Hockey Fitness Drills

Ice hockey is a tough and physically demanding sport, and you’ll have to be physically and mentally tough to succeed as an athlete in ice hockey. This requires you to have enough energy to last through the game, accelerate really fast, stop almost instantaneously, and still deliver enough power into your shots.

Though hockey fitness and hockey-specific nutrition go hand-in-hand, this article will mainly focus on hockey fitness drills as ways to increase your explosive power, strength, agility, and cardio fitness. So without further ado, let’s get started.

Wind Sprints/Explosive Running

Sprinting exercises are among the best hockey fitness drills that increase your explosiveness on ice. The best thing about them? You can do them anywhere, in your local park or track, in your backyard, or at the gym.

Intermittent sprinting is one of the best conditioning workouts for building muscle memory in your legs. They allow you to output bursts of speed when chasing down a puck, which is crucial to your overall hockey performance.

These exercises can be done in any order and duration. However, a 10:45 ratio seems like a good testing ground – sprint for 10 seconds, with 45 seconds of cool down. Alternate sprinting and rest periods four to six times, and adjust the ratio according to your fitness level. Depending on your level of fitness, you can make more extended resting periods.

Wind sprints are similar, but instead of complete resting cooldowns, you’re only lowering the intensity of your run. The best way to go about wind sprints is to sprint for 10 seconds and repeatedly reverse the process.

Since you’re training for explosive skating outbursts, it’s always a good idea to perform these exercises with inline skates instead of running.  Liking this article so far? Then check out Hockey Always for more hockey tips and review guides.

Pull-Ups/Chin-Ups

Pull-ups and chin-ups are excellent exercises for building upper-body strength and muscle and only require a suspended horizontal bar, like a doorway chin-up bar.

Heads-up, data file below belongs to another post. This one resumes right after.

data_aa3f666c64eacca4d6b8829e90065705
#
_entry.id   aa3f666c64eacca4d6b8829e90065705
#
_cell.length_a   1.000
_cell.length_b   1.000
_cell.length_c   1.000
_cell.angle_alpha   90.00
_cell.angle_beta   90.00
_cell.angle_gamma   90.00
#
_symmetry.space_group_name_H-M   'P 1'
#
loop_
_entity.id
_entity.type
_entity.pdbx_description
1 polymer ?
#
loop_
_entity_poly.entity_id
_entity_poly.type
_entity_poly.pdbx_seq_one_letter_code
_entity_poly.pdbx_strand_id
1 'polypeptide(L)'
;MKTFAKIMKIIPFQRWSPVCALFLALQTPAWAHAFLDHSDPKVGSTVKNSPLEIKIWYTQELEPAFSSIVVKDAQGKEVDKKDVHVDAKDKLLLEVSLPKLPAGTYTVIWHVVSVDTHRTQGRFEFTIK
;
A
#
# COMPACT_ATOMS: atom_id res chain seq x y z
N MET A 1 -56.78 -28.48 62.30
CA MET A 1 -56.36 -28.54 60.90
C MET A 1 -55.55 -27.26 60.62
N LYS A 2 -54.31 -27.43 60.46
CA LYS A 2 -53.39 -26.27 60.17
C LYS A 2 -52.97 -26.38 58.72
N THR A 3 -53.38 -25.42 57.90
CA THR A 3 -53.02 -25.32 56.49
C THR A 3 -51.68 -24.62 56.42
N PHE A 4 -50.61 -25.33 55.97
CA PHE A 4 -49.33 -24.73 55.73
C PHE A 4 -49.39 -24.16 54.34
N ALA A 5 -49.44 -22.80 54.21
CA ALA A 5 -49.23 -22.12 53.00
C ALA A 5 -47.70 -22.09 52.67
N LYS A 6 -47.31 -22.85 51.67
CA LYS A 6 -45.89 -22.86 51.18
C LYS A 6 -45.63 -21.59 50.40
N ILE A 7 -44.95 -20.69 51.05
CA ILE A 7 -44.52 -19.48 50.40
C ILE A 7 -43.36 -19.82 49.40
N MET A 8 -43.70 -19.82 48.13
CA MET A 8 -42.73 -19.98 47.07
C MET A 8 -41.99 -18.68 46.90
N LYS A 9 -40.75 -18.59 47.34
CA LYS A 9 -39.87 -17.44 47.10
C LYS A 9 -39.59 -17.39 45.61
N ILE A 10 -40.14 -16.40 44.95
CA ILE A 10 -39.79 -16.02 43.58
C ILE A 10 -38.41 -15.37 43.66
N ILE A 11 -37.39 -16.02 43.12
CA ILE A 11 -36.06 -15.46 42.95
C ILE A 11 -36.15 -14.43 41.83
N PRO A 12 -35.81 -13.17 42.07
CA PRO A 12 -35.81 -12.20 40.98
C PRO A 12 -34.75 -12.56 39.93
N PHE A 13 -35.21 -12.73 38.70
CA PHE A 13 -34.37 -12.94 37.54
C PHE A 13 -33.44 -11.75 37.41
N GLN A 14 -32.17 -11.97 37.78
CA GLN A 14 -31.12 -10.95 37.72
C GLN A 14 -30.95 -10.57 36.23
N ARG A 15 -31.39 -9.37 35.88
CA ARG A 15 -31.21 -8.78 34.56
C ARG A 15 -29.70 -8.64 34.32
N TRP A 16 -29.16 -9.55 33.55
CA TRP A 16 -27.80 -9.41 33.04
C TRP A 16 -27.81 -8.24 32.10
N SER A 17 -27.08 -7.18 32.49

Both pull-ups and chin-ups involve pulling yourself up as high as possible, allowing your chest to reach the height of the bar. However, the difference between the two exercises is in the grip and palm placement.

With pull-ups, your hand a pronated position, with your palms facing forward away from you. Chin-ups are a different story. Though the movement is basically the same, chin-ups keep your hands in a supinated position, with your palms facing you. Additionally, your hands are likely to be wider apart during pull-ups than during chin-ups, which require a narrower grip.

The difference in grip and hand placement is ultimately what separates the two exercises, as they lead to different muscle group activation. Pull-ups are more effective at targeting your back and shoulder muscles, while chin-ups work more on your chest and biceps. And why does upper-body strength matter for ice hockey?

Well, nothing takes more beating than your shoulders, so adding strength and muscle reduces the chance of injury or your opponent knocking you off the puck.

Stickhandling Drills

Stickhandling drills are fantastic for off-season conditioning, as they allow you to be more comfortable with the feel of the puck during game-time. However, these drills can be difficult to perform while off-ice unless you have a smooth surface in your home, like a tile floor. 

Stickhandling drills are best performed with your skates on but without actually skating, which would allow you to focus more on your hands. You can comfortably use inline skates if you’re practicing on a tile floor in your home. Drive the puck back and forth into an L pattern and then into a triangle, with your stick, mixing and matching the movements.

Make sure to feel the puck on your stick’s blade, utilizing your peripheral vision to track its movements. Make sure you’re watching forward, as you need to see the game. Remember to use different patterns, like Ls, triangles, horizontal and vertical 8s, etc. These will help you strengthen your wrists, and soften your feel of the puck, subsequently increasing the level of control you have over the puck’s movement.

Mountain Climbers

We already covered the basic upper-body and lower-body exercises, so we just need to connect the two areas with some core-strengthening workouts, such as mountain climbers. Mountain climbers are a fantastic cardio and core exercise, as it allows hockey players to maintain better balance and stability on ice while also building up endurance.

Start the exercise by placing your hands on the floor, assuming a position similar to a sprinter getting set for a run. Now pull the knee of your fully extended leg to your chest, and extend the leg that was in a forward position. Alternate the legs, pulling one knee in, while pushing the other knee out. Just remember to breathe correctly – alternate inhales and exhales with each leg change.

Conclusion

The hockey fitness drills described in this article are very popular among professional and amateur hockey players, and for a good reason – they’re effective. By adhering to these hockey fitness drills, you’ll increase the overall level of your fitness and empower yourself to dominate the game, and ensure a spot on the team.

Main Photo by gerhard crous on Unsplash

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